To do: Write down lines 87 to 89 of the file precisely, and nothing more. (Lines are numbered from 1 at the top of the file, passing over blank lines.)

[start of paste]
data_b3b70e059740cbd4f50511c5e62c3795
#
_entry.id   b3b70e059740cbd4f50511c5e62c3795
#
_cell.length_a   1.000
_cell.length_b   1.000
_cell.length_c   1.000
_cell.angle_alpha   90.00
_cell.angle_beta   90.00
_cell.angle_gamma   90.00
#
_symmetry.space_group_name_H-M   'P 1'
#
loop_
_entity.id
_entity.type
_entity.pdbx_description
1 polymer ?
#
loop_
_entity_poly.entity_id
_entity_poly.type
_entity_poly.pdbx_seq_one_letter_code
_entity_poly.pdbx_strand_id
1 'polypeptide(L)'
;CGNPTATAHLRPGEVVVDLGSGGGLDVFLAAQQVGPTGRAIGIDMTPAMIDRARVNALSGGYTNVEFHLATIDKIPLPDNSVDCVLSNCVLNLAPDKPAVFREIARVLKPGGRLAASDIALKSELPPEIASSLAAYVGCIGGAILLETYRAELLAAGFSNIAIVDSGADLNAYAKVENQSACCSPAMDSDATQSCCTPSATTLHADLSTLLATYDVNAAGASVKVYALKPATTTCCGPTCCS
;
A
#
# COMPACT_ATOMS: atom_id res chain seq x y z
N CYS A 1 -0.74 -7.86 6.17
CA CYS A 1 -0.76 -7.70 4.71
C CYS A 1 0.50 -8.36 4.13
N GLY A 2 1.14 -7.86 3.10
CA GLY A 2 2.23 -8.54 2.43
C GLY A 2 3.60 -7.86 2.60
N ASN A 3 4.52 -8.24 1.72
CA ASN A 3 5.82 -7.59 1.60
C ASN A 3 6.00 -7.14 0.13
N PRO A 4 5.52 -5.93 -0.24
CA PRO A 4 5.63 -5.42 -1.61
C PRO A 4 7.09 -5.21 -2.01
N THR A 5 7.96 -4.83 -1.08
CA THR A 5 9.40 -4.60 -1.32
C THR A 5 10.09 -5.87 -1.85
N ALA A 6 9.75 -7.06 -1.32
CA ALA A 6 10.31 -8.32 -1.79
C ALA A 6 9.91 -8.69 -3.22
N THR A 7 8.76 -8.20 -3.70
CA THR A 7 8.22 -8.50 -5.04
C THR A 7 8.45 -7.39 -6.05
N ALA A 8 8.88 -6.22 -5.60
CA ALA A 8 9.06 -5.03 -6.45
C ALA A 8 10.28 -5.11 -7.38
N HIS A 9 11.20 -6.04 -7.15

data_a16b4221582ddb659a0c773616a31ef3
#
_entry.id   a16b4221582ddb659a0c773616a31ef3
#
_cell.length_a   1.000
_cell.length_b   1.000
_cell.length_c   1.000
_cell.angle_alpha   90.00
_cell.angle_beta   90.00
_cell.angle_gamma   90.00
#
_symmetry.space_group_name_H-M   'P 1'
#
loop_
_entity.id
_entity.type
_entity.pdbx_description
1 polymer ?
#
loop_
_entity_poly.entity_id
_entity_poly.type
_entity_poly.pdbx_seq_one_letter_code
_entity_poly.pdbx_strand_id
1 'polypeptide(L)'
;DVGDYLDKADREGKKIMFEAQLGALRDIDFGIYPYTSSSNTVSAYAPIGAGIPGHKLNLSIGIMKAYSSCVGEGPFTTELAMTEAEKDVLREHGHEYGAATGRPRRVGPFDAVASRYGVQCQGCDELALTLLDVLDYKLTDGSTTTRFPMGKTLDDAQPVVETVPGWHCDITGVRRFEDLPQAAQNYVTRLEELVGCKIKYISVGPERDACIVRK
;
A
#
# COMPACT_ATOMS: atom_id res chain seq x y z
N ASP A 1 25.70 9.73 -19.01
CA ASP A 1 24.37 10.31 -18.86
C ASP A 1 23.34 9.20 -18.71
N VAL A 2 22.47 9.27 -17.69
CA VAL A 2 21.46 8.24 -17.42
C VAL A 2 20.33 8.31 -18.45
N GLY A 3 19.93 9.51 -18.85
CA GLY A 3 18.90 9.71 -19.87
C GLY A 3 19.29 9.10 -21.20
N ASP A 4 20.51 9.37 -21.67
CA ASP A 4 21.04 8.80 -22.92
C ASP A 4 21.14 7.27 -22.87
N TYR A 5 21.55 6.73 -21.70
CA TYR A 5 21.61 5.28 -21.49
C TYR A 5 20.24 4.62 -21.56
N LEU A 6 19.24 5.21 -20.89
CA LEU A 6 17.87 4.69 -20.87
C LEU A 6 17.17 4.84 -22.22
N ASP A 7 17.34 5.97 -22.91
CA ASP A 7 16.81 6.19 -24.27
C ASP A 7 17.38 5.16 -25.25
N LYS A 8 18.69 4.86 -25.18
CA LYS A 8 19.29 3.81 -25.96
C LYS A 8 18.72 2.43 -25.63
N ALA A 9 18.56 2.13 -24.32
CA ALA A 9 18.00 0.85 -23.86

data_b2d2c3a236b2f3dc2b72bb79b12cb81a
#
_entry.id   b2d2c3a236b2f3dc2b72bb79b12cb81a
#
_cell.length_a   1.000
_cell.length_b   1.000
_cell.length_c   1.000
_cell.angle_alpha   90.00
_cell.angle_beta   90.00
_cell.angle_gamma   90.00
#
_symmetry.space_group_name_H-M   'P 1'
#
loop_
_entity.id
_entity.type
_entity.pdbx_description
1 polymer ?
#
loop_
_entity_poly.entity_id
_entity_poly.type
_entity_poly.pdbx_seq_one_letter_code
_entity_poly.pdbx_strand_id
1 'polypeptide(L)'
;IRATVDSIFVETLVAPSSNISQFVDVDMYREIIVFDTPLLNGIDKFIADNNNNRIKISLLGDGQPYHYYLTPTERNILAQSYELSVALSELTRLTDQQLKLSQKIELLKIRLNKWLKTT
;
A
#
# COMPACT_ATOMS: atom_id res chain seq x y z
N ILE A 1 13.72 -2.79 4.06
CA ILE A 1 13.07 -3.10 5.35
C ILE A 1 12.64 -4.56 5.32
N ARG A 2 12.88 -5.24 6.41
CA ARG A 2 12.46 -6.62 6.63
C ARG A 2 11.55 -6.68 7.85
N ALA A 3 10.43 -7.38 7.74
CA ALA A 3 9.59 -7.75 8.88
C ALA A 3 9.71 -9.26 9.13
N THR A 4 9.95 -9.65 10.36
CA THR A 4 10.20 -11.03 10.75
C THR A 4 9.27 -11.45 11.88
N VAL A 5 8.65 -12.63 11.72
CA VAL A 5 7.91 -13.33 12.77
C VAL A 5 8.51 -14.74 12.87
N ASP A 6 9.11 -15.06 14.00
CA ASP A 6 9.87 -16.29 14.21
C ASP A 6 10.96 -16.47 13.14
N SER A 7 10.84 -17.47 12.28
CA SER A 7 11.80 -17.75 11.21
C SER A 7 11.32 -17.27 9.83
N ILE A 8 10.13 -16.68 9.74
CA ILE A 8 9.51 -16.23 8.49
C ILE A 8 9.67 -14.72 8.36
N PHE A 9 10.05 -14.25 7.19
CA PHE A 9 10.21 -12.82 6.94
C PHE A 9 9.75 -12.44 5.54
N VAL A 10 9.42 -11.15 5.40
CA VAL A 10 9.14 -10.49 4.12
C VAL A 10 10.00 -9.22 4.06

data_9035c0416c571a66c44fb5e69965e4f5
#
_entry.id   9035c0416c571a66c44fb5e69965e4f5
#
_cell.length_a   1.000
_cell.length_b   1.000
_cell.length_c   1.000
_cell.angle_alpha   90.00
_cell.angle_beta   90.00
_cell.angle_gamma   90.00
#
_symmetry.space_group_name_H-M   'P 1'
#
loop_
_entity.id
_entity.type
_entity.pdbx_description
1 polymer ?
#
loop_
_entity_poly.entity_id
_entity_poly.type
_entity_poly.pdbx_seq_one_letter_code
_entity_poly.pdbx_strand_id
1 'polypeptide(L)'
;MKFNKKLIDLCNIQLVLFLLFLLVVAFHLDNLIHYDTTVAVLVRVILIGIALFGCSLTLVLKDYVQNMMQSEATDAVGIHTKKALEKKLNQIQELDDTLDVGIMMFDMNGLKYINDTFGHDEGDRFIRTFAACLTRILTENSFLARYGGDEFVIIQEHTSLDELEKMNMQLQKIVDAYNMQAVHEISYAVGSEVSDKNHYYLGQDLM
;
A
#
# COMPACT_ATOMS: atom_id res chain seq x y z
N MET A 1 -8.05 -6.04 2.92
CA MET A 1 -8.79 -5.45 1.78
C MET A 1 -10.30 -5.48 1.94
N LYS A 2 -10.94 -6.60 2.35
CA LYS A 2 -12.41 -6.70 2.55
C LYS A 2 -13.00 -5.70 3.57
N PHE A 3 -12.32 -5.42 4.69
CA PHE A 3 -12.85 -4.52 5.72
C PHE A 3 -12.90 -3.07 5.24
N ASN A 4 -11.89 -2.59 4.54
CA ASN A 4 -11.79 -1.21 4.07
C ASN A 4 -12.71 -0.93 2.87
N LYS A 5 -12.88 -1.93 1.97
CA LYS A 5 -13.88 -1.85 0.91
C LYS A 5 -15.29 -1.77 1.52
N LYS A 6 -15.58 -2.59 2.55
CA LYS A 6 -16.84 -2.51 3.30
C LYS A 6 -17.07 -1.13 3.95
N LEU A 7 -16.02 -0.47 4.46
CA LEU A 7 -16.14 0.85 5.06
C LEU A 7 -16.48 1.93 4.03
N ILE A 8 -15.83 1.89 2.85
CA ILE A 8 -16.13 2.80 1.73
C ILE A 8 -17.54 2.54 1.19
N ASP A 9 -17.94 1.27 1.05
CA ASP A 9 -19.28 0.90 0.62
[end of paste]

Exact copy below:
CA ASP A 1 24.37 10.31 -18.86
C ASP A 1 23.34 9.20 -18.71
N VAL A 2 22.47 9.27 -17.69